"Probiotics are bacteria that live in your body and provide a variety of health benefits," says Sarah Greenfield, RD, education director at HUM Nutrition. "They play a role in mood, digestive health, and they [help] make certain vitamins," such as synthesizing vitamin B12, she says. Gastroenterologist and internist Niket Sonpal, MD, adds that probiotics are "beneficial bacteria that help your gut digest food, break down nutrients, and level out harmful bacteria." (As with any supplement, though, definitely talk to your doctor before trying probiotics.)
Why timing matters
Interestingly, when you take your probiotics matters a great deal when it comes to reaping all of the above-mentioned benefits, says Greenfield. "In order to get the highest amount of probiotics from your capsule, taking them at the right time is important," she adds.
This is because the encapsulation of all that bacteria has to get into your stomach. "Probiotics have to survive your gut acids in order to establish themselves in the GI tract," says Dr. Sonpal. "If the capsule or encasement doesn't offer proper protection from stomach acids, it may not be effective." And that would defeat the whole purpose of taking them. (Studies back this up.)
The best time to take probiotics
So... when should you pop your probiotic capsule? "Research shows that the best time to take probiotics is just before a meal or as you begin your meal," says Lisa Richards, CNC, nutritionist and creator of The Candida diet. "This is the time when your stomach environment is at its least acidic, because your body has not yet begun to produce stomach acid in large quantities to digest your food. Taking your probiotics at this time will make their passage to your gut a little easier, and ensure you get the most from those beneficial bacteria."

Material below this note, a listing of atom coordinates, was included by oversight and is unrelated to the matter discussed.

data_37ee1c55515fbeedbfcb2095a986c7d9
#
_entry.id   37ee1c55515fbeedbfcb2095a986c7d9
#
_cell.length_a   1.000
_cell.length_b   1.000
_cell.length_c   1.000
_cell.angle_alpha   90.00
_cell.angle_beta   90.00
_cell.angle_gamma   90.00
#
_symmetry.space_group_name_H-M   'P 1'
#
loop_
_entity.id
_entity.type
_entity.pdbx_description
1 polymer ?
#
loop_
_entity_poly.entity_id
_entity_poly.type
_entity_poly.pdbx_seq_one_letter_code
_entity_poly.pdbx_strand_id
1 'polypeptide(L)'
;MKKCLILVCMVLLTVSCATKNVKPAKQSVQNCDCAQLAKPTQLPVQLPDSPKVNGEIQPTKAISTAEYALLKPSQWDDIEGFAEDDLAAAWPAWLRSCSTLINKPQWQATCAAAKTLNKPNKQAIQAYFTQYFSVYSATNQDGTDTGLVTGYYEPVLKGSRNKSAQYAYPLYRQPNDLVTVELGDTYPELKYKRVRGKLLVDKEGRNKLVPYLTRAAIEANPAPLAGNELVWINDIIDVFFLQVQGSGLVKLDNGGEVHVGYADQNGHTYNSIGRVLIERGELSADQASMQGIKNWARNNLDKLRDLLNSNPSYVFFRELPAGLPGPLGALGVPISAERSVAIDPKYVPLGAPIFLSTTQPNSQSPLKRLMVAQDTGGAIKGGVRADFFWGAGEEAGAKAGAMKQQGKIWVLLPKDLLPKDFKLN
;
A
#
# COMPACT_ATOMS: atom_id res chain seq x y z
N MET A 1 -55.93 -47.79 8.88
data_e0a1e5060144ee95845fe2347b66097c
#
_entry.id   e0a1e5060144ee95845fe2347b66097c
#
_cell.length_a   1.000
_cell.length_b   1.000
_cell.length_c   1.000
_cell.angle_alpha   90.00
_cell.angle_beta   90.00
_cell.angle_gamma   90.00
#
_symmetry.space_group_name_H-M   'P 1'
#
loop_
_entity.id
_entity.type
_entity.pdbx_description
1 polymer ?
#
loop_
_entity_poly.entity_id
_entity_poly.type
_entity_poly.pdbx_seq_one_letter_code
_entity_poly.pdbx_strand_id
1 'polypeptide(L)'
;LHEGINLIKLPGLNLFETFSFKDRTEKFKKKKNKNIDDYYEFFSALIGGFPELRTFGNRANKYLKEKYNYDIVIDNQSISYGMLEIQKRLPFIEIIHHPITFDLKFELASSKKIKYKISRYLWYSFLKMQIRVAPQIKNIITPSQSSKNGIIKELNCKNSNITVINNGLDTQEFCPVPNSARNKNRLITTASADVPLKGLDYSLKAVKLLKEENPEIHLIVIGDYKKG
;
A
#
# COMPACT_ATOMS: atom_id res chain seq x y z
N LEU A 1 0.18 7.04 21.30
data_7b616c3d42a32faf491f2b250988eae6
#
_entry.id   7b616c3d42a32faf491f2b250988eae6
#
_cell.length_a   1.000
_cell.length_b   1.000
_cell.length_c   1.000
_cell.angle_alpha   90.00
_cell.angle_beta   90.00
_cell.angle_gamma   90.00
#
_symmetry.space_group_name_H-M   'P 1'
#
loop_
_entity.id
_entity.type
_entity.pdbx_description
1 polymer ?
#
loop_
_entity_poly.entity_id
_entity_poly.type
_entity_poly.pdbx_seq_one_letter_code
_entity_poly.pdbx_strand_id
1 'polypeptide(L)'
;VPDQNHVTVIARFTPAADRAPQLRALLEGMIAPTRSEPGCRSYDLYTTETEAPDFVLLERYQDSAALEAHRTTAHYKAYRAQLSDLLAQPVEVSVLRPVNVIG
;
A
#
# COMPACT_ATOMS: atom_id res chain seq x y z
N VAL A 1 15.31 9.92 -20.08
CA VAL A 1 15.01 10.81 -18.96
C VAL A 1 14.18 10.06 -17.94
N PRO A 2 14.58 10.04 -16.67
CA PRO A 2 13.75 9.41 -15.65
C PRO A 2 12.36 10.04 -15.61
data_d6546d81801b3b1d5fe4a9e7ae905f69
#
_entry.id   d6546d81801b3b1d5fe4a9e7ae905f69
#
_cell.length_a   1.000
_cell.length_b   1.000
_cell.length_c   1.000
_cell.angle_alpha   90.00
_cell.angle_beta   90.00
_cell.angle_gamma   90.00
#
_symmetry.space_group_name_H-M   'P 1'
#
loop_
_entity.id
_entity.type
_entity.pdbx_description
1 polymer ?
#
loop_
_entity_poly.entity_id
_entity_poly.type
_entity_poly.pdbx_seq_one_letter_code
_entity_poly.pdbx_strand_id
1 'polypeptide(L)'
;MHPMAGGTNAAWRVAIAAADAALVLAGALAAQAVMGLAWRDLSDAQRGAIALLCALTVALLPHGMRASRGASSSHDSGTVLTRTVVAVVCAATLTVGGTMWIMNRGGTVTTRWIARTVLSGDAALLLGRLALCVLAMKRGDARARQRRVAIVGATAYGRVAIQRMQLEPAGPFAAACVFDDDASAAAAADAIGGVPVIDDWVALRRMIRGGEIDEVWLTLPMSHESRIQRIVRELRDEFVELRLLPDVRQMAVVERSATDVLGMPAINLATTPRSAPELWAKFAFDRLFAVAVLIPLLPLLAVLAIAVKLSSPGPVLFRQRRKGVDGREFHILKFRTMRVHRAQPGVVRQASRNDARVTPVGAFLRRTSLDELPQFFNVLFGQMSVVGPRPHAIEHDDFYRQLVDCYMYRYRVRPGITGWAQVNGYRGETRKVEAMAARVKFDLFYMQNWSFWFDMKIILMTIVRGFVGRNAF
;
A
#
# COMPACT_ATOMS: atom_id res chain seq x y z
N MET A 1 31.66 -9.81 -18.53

However, Richards says the when-to-take aspect of probiotics depends on what type you opt for. "If your probiotic is enteric-coated or uses delayed-release capsules, it is more likely to survive stomach acid and so the exact timing is less important," she says. If you're taking a live strain probiotic supplement, "ideally you want to take them 20 minutes after you eat, first thing in the morning or right before bedtime," Greenfield says. "This allows more of the probiotics to get into the large intestines where they will have the most benefits. If you are taking a soil-based probiotic, you can take them with food for most impact." Not sure what kind you have? Dr. Sonpal says brands put that info on the packaging.
What you eat affects your gut too. Watch the video to see how:
Portioning out your probiotic versus having it all at once
If you really want to, you can even split up your probiotics dose to rev up its impact on your gut. "If you’re splitting up your dose, it might make sense to take one half in the morning and one half in the evening to maximize the beneficial effect on your gut flora," says Richards. Dr. Sonpal agrees, noting that taking probiotics this way won't overwhelm your gut, and "it'll help you assess your system's reaction to the probiotic in increments instead of all at once," he says. "It also gives your system the opportunity to adjust to the effect of probiotics at smaller doses."
So, since the time itself doesn't exactly matter—you don't have to take them in the a.m. or p.m. specifically, just plan it around your meal times—Greenfield says the only downside to not taking them at one of these optimal times is that there would be a decrease in potency. But you really don't want that, so stick with what the pros say for the sake of your healthiest gut ever.
Originally published June 17, 2019.
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